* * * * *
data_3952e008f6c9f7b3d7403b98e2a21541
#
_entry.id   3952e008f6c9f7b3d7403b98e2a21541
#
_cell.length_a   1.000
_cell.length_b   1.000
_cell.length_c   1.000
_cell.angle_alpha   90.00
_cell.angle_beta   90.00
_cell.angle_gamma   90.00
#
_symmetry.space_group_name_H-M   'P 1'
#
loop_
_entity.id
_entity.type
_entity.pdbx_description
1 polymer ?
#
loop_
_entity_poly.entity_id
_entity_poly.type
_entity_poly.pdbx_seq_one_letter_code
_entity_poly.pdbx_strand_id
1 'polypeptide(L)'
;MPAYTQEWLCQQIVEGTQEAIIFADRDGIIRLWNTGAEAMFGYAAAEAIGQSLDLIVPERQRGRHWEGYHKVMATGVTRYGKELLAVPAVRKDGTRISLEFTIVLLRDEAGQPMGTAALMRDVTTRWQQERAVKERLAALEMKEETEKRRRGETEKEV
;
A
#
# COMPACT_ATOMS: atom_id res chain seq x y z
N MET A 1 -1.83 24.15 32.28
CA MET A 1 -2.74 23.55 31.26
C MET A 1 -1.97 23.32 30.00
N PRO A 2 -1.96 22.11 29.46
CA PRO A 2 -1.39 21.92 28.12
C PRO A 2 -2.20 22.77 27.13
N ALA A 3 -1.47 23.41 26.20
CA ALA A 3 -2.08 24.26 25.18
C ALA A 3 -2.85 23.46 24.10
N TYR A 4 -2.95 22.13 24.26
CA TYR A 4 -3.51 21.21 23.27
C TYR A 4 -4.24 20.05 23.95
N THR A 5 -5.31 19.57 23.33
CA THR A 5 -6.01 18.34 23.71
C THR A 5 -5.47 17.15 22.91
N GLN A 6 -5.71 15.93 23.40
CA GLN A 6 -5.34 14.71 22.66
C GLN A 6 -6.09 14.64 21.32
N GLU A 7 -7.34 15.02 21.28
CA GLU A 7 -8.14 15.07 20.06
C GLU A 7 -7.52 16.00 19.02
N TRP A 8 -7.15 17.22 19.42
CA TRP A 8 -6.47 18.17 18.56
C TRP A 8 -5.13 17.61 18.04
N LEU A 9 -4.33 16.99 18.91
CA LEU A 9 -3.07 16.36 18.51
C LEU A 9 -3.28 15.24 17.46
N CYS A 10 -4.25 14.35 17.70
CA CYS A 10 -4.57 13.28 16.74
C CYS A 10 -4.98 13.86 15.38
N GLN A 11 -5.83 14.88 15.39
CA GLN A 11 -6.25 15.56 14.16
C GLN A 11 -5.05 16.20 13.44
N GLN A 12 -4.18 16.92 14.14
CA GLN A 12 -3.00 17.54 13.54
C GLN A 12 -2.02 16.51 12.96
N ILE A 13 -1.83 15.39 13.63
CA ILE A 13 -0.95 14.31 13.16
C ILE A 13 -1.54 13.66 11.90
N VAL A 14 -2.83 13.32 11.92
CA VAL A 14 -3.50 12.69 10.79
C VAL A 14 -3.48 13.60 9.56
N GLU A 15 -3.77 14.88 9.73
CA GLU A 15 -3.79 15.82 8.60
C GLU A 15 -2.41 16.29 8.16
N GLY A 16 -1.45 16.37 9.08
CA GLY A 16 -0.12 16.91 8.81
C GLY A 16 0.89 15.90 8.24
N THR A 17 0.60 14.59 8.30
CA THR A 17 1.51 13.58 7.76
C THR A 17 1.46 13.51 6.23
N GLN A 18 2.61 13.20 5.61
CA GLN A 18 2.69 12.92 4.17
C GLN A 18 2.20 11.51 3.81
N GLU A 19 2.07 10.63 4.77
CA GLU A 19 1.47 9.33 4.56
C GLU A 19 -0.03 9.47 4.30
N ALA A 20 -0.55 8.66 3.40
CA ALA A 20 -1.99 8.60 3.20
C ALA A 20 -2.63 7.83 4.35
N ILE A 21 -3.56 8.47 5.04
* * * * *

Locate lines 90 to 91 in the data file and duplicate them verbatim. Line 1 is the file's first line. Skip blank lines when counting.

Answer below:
C ALA A 20 -2.63 7.83 4.35
N ILE A 21 -3.56 8.47 5.04